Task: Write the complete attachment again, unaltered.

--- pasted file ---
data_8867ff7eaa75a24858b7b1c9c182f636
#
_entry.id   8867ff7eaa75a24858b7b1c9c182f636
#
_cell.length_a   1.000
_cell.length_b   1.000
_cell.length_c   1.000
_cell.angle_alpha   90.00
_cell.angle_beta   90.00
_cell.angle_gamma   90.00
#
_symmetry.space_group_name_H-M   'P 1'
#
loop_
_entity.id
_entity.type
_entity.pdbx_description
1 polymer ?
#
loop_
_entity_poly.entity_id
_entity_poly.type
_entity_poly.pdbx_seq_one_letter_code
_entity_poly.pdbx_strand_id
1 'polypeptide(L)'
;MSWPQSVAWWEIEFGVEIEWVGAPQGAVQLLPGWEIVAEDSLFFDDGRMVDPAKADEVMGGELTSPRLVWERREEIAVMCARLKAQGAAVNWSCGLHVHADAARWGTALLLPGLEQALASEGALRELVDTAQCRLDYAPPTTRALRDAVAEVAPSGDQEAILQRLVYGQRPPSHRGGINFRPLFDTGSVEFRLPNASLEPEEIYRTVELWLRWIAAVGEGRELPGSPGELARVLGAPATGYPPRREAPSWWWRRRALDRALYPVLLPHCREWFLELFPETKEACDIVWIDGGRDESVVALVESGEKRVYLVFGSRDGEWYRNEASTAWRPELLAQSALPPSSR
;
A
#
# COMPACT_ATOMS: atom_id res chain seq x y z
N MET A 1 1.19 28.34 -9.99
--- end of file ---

data_8867ff7eaa75a24858b7b1c9c182f636
#
_entry.id   8867ff7eaa75a24858b7b1c9c182f636
#
_cell.length_a   1.000
_cell.length_b   1.000
_cell.length_c   1.000
_cell.angle_alpha   90.00
_cell.angle_beta   90.00
_cell.angle_gamma   90.00
#
_symmetry.space_group_name_H-M   'P 1'
#
loop_
_entity.id
_entity.type
_entity.pdbx_description
1 polymer ?
#
loop_
_entity_poly.entity_id
_entity_poly.type
_entity_poly.pdbx_seq_one_letter_code
_entity_poly.pdbx_strand_id
1 'polypeptide(L)'
;MSWPQSVAWWEIEFGVEIEWVGAPQGAVQLLPGWEIVAEDSLFFDDGRMVDPAKADEVMGGELTSPRLVWERREEIAVMCARLKAQGAAVNWSCGLHVHADAARWGTALLLPGLEQALASEGALRELVDTAQCRLDYAPPTTRALRDAVAEVAPSGDQEAILQRLVYGQRPPSHRGGINFRPLFDTGSVEFRLPNASLEPEEIYRTVELWLRWIAAVGEGRELPGSPGELARVLGAPATGYPPRREAPSWWWRRRALDRALYPVLLPHCREWFLELFPETKEACDIVWIDGGRDESVVALVESGEKRVYLVFGSRDGEWYRNEASTAWRPELLAQSALPPSSR
;
A
#
# COMPACT_ATOMS: atom_id res chain seq x y z
N MET A 1 1.19 28.34 -9.99